This article originally featured in the January 2021 issue of Connect.
Clare Braganza (Fukushima)
Ever tried dancing in a kimono?
The skirt only allows for small steps, and when you add a folding fan in one hand and a surprisingly heavy parasol in the other, suddenly it’s all you can do to remember which foot to slide forwards first. The masters, of course, make this multitasking look effortless. This is Nihon Buyō, a traditional form of Japanese dance.
Hailing from the Meiji Era when Japan was keen on establishing its traditional arts, Nihon Buyō is a mix of geisha aesthetics and kabuki dance forms. Dancers, both male and female, wear different styles of kimono in winter and yukata in summer, along with white tabi socks that have a split toe. In fact, the first challenge of a Nihon Buyō lesson is getting dressed. Many hidden ties keep the kimono in place, and the knot must be crossed in the ‘lucky’ way. Everything has meaning, from the edge of the folding fan—which signifies eternity—to the angle of your body in respect to your outstretched arms.
Nihon Buyō consists of slow, controlled movements. As someone who used to street dance, I thought this would make it easy. How wrong I was! This dance is the ultimate thigh workout. You have to bend your knees and sit deep in your stance, using your core to keep your upper body straight. The best way to achieve this: pretend to sit on a chair, with your back flat against a wall. Now hold that as you move forwards, one step, two, sliding your feet forwards no further than shoulder-width apart.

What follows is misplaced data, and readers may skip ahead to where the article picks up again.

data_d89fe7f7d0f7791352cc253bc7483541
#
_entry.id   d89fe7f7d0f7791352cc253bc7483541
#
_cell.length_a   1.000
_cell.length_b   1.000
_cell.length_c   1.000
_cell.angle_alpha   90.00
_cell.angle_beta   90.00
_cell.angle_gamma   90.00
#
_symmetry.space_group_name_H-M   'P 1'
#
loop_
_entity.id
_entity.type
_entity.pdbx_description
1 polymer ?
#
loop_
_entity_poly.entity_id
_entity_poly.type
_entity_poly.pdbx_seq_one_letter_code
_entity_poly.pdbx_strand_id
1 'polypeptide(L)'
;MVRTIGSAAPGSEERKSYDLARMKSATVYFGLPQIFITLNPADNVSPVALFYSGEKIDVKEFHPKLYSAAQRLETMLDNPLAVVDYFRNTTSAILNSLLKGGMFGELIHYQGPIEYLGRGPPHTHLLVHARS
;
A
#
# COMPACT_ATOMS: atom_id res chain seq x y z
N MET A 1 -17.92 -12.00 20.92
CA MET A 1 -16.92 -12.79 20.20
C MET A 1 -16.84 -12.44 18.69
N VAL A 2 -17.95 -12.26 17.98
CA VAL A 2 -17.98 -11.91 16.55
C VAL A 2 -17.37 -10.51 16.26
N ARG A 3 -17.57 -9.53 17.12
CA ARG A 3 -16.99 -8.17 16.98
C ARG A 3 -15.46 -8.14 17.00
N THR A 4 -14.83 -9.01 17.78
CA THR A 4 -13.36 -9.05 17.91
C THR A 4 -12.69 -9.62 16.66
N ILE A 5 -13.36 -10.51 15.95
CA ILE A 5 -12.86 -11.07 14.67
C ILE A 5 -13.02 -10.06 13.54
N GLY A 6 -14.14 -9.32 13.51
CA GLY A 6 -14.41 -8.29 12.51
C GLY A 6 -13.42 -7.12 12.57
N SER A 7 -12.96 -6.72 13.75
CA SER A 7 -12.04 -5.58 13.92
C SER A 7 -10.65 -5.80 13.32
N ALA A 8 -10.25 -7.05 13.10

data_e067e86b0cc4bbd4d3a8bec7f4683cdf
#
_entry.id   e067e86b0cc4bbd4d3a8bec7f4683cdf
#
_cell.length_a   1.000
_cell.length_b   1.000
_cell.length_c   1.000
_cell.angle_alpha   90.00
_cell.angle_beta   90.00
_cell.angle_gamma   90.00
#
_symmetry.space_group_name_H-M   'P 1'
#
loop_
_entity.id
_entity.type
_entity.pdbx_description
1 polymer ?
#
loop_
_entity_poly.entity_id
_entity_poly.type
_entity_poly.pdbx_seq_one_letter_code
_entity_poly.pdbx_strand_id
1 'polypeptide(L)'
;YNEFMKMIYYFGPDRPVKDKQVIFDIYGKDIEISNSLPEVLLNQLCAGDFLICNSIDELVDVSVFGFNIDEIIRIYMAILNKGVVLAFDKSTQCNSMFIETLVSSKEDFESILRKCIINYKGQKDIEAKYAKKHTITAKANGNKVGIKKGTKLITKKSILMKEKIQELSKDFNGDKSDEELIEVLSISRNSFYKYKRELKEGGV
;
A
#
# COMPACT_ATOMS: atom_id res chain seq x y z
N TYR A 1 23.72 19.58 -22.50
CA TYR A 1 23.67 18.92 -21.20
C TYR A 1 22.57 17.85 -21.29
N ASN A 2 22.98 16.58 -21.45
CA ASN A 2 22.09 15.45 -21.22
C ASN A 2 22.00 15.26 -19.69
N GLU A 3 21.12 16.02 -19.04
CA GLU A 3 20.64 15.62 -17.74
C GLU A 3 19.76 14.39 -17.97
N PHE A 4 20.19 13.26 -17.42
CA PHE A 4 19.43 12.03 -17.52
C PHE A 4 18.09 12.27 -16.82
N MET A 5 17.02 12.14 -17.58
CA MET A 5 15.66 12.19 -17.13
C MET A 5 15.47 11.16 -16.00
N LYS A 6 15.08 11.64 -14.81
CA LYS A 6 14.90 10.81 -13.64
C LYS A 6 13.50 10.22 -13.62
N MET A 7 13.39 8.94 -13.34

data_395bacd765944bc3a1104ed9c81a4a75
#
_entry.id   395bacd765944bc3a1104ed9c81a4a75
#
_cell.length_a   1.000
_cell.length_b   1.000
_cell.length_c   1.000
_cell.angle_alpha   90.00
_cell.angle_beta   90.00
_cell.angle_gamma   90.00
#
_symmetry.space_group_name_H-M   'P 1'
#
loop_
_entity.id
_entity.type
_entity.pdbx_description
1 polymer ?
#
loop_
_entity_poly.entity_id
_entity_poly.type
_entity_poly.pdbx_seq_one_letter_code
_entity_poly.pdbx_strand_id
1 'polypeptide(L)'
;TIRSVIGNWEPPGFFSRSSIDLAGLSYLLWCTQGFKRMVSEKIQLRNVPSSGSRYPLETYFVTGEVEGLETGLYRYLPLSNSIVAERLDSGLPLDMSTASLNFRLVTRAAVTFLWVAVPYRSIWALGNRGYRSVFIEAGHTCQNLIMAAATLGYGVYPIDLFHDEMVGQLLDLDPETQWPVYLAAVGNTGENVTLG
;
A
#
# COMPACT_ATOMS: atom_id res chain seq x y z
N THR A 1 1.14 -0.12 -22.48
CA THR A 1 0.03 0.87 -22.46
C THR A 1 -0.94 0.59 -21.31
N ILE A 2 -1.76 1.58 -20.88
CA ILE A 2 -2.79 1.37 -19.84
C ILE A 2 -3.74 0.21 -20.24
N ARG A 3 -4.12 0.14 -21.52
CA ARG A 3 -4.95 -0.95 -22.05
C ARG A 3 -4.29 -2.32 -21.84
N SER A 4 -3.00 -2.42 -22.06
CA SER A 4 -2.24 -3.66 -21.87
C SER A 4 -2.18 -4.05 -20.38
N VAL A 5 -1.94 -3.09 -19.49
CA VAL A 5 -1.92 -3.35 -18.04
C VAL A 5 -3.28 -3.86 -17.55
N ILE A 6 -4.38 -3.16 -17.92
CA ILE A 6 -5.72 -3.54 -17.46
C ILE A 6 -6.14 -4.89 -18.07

Skilled dancers make this look effortless, but my legs always shake by the end of class. To make it worse, the fan in your hand shouldn’t move up and down as you dance—you move around the fan. So when your arms point downwards, you bend your knees lower, and when you sweep your fan down and up, you have to get your body beneath it. The aesthetic looks elegant and effortless, but in reality the dancers must have cores of steel.
But the dance is not purely physical. A lot of the traditional songs have a narrative. So far, I have performed a dance around a summer evening in Kyōto—featuring cutting tōfu and fanning myself on a riverbank—and a boat trip beneath Mt. Fuji. The fan acts as your trusty prop, representing a mountain when you open it above your head, or a lotus flower unfolding in your hands. It even becomes a punting stick as you push your boat across the lake. My teacher always stresses the importance of this narrative. As you dance, you have to imagine the scenes so deeply that the audience can see that lake, that riverbank, and the tōfu you cut with your hands. When skilled dancers perform, it really is a work of art.
As for me, I’ll probably never look truly effortless, but I can now understand the deeper cultural meaning behind a lot of Japanese symbolism and customs—something which regularly impresses my Japanese coworkers. If you want to learn a traditional Japanese art and get the bonus of a thigh workout, look no further than Nihon Buyō.
Clare is a second-year JET in the inaka of Fukushima, but she’s originally from England. When not editing [CONNECT]’s Wellness section, she spends her days reading fantasy books, writing stories, and hiking up random mountains in northern Japan. You can follow her travels here.